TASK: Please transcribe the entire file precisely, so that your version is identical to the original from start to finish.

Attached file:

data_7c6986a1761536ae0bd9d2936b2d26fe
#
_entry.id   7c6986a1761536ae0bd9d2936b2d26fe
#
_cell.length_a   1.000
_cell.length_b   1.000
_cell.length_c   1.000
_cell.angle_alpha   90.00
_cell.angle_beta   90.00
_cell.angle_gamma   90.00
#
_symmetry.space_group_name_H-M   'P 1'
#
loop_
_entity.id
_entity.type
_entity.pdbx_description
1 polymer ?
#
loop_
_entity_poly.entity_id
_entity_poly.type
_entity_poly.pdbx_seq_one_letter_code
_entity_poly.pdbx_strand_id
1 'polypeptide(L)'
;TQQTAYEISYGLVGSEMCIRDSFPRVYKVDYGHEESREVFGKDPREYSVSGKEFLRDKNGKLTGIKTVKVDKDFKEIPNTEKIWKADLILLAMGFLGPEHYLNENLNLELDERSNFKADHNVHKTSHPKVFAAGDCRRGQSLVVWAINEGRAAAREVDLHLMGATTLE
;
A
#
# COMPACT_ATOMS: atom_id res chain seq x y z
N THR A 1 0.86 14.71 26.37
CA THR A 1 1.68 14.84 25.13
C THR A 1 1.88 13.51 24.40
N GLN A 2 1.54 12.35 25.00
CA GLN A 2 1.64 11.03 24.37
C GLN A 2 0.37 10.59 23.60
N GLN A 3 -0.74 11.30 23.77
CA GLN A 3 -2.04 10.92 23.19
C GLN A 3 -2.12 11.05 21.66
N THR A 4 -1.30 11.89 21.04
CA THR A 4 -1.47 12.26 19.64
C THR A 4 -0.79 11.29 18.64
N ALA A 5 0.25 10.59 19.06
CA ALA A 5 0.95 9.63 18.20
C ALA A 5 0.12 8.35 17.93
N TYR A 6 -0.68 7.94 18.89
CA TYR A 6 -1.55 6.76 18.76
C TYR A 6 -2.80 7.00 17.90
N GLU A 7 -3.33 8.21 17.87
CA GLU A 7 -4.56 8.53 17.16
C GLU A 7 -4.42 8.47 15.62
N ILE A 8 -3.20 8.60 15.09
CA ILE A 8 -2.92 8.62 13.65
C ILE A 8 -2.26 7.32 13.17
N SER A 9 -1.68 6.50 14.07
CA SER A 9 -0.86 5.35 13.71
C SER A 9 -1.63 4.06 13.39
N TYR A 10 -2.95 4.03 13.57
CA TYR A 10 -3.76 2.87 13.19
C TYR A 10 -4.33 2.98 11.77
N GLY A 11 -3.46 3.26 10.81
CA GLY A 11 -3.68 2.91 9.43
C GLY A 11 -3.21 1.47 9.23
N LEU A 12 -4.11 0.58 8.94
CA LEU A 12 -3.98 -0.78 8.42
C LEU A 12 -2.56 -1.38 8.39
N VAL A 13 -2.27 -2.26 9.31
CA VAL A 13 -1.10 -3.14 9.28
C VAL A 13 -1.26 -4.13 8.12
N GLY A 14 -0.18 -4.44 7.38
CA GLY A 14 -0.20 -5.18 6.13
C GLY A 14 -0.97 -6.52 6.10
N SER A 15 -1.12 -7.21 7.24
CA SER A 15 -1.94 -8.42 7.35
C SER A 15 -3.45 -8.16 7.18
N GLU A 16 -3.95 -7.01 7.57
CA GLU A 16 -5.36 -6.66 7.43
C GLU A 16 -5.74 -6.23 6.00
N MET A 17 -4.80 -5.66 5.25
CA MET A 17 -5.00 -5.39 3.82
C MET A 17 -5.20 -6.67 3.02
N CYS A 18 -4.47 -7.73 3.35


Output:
data_7c6986a1761536ae0bd9d2936b2d26fe
#
_entry.id   7c6986a1761536ae0bd9d2936b2d26fe
#
_cell.length_a   1.000
_cell.length_b   1.000
_cell.length_c   1.000
_cell.angle_alpha   90.00
_cell.angle_beta   90.00
_cell.angle_gamma   90.00
#
_symmetry.space_group_name_H-M   'P 1'
#
loop_
_entity.id
_entity.type
_entity.pdbx_description
1 polymer ?
#
loop_
_entity_poly.entity_id
_entity_poly.type
_entity_poly.pdbx_seq_one_letter_code
_entity_poly.pdbx_strand_id
1 'polypeptide(L)'
;TQQTAYEISYGLVGSEMCIRDSFPRVYKVDYGHEESREVFGKDPREYSVSGKEFLRDKNGKLTGIKTVKVDKDFKEIPNTEKIWKADLILLAMGFLGPEHYLNENLNLELDERSNFKADHNVHKTSHPKVFAAGDCRRGQSLVVWAINEGRAAAREVDLHLMGATTLE
;
A
#
# COMPACT_ATOMS: atom_id res chain seq x y z
N THR A 1 0.86 14.71 26.37
CA THR A 1 1.68 14.84 25.13
C THR A 1 1.88 13.51 24.40
N GLN A 2 1.54 12.35 25.00
CA GLN A 2 1.64 11.03 24.37
C GLN A 2 0.37 10.59 23.60
N GLN A 3 -0.74 11.30 23.77
CA GLN A 3 -2.04 10.92 23.19
C GLN A 3 -2.12 11.05 21.66
N THR A 4 -1.30 11.89 21.04
CA THR A 4 -1.47 12.26 19.64
C THR A 4 -0.79 11.29 18.64
N ALA A 5 0.25 10.59 19.06
CA ALA A 5 0.95 9.63 18.20
C ALA A 5 0.12 8.35 17.93
N TYR A 6 -0.68 7.94 18.89
CA TYR A 6 -1.55 6.76 18.76
C TYR A 6 -2.80 7.00 17.90
N GLU A 7 -3.33 8.21 17.87
CA GLU A 7 -4.56 8.53 17.16
C GLU A 7 -4.42 8.47 15.62
N ILE A 8 -3.20 8.60 15.09
CA ILE A 8 -2.92 8.62 13.65
C ILE A 8 -2.26 7.32 13.17
N SER A 9 -1.68 6.50 14.07
CA SER A 9 -0.86 5.35 13.71
C SER A 9 -1.63 4.06 13.39
N TYR A 10 -2.95 4.03 13.57
CA TYR A 10 -3.76 2.87 13.19
C TYR A 10 -4.33 2.98 11.77
N GLY A 11 -3.46 3.26 10.81
CA GLY A 11 -3.68 2.91 9.43
C GLY A 11 -3.21 1.47 9.23
N LEU A 12 -4.11 0.58 8.94
CA LEU A 12 -3.98 -0.78 8.42
C LEU A 12 -2.56 -1.38 8.39
N VAL A 13 -2.27 -2.26 9.31
CA VAL A 13 -1.10 -3.14 9.28
C VAL A 13 -1.26 -4.13 8.12
N GLY A 14 -0.18 -4.44 7.38
CA GLY A 14 -0.20 -5.18 6.13
C GLY A 14 -0.97 -6.52 6.10
N SER A 15 -1.12 -7.21 7.24
CA SER A 15 -1.94 -8.42 7.35
C SER A 15 -3.45 -8.16 7.18
N GLU A 16 -3.95 -7.01 7.57
CA GLU A 16 -5.36 -6.66 7.43
C GLU A 16 -5.74 -6.23 6.00
N MET A 17 -4.80 -5.66 5.25
CA MET A 17 -5.00 -5.39 3.82
C MET A 17 -5.20 -6.67 3.02
N CYS A 18 -4.47 -7.73 3.35